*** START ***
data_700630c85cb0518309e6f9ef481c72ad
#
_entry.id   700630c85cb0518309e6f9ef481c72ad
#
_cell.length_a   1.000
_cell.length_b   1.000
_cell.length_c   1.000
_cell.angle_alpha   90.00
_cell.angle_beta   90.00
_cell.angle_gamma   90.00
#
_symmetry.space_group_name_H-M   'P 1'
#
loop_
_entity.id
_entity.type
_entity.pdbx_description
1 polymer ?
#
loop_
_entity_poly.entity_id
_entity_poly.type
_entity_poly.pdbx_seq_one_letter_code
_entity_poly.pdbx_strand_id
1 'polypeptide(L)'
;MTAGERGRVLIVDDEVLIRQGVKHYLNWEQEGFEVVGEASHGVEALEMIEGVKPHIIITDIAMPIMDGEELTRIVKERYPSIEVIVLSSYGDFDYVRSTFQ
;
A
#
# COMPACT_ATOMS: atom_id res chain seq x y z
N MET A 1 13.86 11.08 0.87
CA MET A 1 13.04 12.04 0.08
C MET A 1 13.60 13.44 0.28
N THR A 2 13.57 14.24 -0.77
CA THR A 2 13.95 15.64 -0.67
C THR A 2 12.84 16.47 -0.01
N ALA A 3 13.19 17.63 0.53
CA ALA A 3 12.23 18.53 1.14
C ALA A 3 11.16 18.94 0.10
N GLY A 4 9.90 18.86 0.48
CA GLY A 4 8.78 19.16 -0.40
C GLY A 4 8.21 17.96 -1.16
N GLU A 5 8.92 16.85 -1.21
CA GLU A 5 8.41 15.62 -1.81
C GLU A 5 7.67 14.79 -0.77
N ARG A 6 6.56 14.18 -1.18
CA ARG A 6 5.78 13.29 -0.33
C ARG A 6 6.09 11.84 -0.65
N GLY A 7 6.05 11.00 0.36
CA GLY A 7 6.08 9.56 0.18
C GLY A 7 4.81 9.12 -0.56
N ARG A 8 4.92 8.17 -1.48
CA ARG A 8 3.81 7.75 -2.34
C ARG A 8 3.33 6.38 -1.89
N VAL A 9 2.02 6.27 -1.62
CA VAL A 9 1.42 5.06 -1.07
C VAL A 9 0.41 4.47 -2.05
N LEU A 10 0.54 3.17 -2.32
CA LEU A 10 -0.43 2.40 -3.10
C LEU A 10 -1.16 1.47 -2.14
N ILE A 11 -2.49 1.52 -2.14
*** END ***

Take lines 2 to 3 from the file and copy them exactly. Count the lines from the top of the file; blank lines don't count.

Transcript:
#
_entry.id   700630c85cb0518309e6f9ef481c72ad